By Dr Ajey Lele
On 30 June 30, 1908, an explosion tore through the air above a distant forest in Siberia, near the Podkamennaya Tunguska River. It is believed that the fireball was around 50-100m wide and exhausted 2,000 sq. km of the forest in the area. The impact is known to have flattened about 80 million trees. The impact of the so-called blast was so huge that the earth around this region was totally shaken. Some residents from the nearby town which was 60 km away were blown off their feet.
Exact reasons for this event are still not known. There are various theories offered to explain the reason for the Tunguska event. Was that owing to the impact of a meteor or comet? Some believe that it is even possible that it could have happened due to intense cosmic disruption. Also, the possibility of the asteroid impact could not be ruled out. Whatever may the reason be, but the event ended up producing about 185 times more energy than the Hiroshima atomic bomb.
The United Nations celebrates June 30, as Asteroid Day (also known as International Asteroid Day) every year with an aim to raise public awareness of the risks of asteroid impacts. During the last decade, two to three major incidents have happened when asteroids have passed from a very close distance (few lakhs of km) from the earth. Based on various geological evidences and studies of fossils, various scientific studies have reached the conclusion that around 66 million years back asteroids have hit the earth resulting in wiping out around 75% of all species including the dinosaurs.
Asteroid Day is not only for raising the awareness about asteroids but also is a day, when humans need to take a pause and think about what can be done to protect the Earth from any possible asteroid strike. The challenge is huge, that few feel that nothing can be done about this, however good amount of research has been happening on this subject for many years. Asteroids are rocky remnants left over from the early formation of our solar system about 4.6 billion years ago. NASA estimates that there are 1,097,148 asteroids. These bodies, which are sometimes referred to as small planets, are mostly irregular in shape, though a few are nearly spherical. They revolve around the Sun in elliptical orbits and also rotate, sometimes quite erratically. Interestingly, about 150 are known to have their known moons (some have two moons).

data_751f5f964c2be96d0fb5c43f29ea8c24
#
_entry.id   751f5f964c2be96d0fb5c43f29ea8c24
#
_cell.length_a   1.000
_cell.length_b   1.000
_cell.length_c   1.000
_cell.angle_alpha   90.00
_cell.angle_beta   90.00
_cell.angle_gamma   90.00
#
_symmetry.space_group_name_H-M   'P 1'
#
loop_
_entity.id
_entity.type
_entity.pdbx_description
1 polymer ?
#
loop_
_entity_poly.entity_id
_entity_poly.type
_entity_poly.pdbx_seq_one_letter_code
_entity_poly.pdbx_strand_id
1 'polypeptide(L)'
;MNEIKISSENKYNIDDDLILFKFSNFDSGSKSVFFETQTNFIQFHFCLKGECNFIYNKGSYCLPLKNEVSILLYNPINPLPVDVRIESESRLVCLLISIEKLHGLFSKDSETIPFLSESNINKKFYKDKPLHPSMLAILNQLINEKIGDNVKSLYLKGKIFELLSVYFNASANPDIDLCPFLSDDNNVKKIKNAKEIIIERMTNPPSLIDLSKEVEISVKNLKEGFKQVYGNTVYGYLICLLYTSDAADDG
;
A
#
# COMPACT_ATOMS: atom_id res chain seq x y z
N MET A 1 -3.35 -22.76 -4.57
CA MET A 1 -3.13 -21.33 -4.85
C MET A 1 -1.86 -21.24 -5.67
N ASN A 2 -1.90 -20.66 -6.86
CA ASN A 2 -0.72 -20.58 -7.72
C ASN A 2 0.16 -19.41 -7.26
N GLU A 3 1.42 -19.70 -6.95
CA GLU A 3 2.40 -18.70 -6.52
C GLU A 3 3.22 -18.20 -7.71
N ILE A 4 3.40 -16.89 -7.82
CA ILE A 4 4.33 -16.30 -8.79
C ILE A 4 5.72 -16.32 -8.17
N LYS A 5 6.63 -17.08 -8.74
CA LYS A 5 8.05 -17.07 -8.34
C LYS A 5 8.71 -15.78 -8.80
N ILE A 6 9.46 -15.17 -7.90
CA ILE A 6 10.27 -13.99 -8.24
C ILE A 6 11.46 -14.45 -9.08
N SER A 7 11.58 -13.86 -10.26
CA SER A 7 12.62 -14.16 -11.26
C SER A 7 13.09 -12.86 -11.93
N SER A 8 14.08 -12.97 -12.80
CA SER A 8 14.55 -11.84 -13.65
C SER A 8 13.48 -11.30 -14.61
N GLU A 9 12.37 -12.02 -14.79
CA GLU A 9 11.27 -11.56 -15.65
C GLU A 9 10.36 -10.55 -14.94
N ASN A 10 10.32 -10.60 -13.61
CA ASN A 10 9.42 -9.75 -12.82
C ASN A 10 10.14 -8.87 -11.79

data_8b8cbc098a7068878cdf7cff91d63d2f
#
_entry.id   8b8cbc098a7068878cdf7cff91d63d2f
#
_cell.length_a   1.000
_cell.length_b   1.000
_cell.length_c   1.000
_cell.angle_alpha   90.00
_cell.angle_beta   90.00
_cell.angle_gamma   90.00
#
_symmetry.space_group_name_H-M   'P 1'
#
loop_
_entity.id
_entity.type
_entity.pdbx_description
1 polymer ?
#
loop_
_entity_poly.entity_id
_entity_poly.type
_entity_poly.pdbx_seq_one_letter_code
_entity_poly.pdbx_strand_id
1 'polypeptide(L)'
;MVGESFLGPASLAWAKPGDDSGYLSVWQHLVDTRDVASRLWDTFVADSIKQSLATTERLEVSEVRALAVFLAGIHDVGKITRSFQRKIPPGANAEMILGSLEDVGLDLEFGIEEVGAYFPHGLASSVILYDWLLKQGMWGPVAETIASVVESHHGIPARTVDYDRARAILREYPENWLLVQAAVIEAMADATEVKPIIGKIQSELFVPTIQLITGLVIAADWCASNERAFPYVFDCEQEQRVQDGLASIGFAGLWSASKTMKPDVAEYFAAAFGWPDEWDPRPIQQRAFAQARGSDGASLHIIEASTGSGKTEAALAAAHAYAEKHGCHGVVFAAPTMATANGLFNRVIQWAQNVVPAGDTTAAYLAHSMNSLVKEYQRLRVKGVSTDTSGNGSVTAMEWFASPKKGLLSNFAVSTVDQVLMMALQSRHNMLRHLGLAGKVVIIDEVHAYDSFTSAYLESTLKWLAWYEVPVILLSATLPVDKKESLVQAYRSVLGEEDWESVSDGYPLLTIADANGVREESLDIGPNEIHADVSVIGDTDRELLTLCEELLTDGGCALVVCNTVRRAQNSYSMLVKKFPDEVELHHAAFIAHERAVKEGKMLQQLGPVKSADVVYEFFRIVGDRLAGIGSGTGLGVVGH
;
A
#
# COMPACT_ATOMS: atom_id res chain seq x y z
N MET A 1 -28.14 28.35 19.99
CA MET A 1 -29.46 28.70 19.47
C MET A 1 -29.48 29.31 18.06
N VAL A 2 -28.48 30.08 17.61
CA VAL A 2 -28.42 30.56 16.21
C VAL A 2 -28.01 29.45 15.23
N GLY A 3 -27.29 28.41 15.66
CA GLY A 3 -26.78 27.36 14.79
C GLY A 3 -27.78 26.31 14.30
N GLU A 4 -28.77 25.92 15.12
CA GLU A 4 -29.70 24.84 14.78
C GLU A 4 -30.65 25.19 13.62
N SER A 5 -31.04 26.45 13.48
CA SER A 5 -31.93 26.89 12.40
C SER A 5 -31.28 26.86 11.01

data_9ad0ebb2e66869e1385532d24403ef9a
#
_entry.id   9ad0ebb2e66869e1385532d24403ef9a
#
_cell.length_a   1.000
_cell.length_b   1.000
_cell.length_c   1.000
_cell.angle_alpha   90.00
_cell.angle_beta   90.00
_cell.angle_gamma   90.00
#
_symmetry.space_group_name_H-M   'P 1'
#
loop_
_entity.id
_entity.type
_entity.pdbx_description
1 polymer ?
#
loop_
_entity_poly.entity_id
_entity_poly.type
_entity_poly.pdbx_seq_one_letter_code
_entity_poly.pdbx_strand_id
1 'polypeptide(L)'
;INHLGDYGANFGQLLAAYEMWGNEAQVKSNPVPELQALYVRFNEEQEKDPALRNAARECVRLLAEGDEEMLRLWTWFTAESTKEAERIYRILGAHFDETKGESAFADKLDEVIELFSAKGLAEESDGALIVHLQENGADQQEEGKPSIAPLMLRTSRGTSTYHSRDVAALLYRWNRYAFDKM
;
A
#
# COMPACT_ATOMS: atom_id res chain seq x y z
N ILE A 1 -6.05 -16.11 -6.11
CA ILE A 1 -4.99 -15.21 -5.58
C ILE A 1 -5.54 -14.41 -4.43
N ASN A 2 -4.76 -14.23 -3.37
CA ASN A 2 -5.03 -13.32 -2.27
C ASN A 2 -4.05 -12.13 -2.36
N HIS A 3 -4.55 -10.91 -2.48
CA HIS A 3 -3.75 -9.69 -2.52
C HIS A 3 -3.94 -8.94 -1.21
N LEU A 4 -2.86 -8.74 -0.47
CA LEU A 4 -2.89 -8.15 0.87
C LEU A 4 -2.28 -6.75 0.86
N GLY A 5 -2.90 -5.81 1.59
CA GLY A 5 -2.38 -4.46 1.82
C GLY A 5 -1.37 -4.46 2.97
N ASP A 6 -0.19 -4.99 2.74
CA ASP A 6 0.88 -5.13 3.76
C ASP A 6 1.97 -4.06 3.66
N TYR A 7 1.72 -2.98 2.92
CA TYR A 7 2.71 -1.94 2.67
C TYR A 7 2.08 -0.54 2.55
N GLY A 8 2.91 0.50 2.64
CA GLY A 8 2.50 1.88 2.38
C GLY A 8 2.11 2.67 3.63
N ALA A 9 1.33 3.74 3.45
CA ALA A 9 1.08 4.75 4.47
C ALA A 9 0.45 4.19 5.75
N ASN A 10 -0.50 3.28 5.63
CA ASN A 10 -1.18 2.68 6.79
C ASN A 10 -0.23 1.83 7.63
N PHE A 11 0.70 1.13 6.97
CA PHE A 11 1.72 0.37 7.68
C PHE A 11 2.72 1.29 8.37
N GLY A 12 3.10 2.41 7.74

Asteroids are found orbiting the Sun between Mars and Jupiter, which could be viewed as the main asteroid belt. The biggest asteroid called Vesta has a diameter of 530 km. The orbits of asteroids can be changed by Jupiter’s massive gravity and at times is responsible for changing the orbits of asteroids. This on occasion leads to asteroids leaving the main belt. Such asteroids could go all over in space across the orbits of other planets. Lost asteroids and asteroid fragments have banged into Earth and the other planets in the past and this could happen in the future too.
The US government on June 20, 2018 published a report titled the “National Near-Earth Object Preparedness Strategy and Action Plan.” This report outlines the steps that NASA and the Federal Emergency Management Agency (FEMA) will take over the next 10 years to both prevent dangerous asteroids from striking Earth and prepare the country for the potential consequences of such an event. NASA has evolved a concept called the Planetary defence, which is about developing capabilities to detect the possibility and warn of potential asteroid or comet impacts with Earth, and then either prevent them or mitigate their possible effects. Luckily, at present scientists do not predict any major asteroid to cause serious damage to Earth in the foreseeable future. However, scientists are working to devise a mechanism to avoid any such possible impact.
Presently, human interest is increasing for the purposes of mining minerals over asteroids. We have almost exhausted all-natural resources from the earth’s crust. It is expected that possible asteroid mining could potentially revolutionize space exploration. Already few ‘space rocks’ have been catalogued as best targets for mining. They mostly have nickel, cobalt, iron & magnesium silicate, platinum and gold in their crust. Japan has already undertaken asteroid sample return research missions and few other states are working in that direction. Indian Space Research Organisation (ISRO) too has plans for visiting asteroids, but it may take many some years for this to happen. Asteroid Day offers an opportunity to debate on this important and interesting, but less discussed subject of space sciences.
(The author is Senior Fellow, MP-IDSA, New Delhi. Views expressed are personal and do not reflect the official position or policy of Financial Express Online. He can be reached at: [email protected])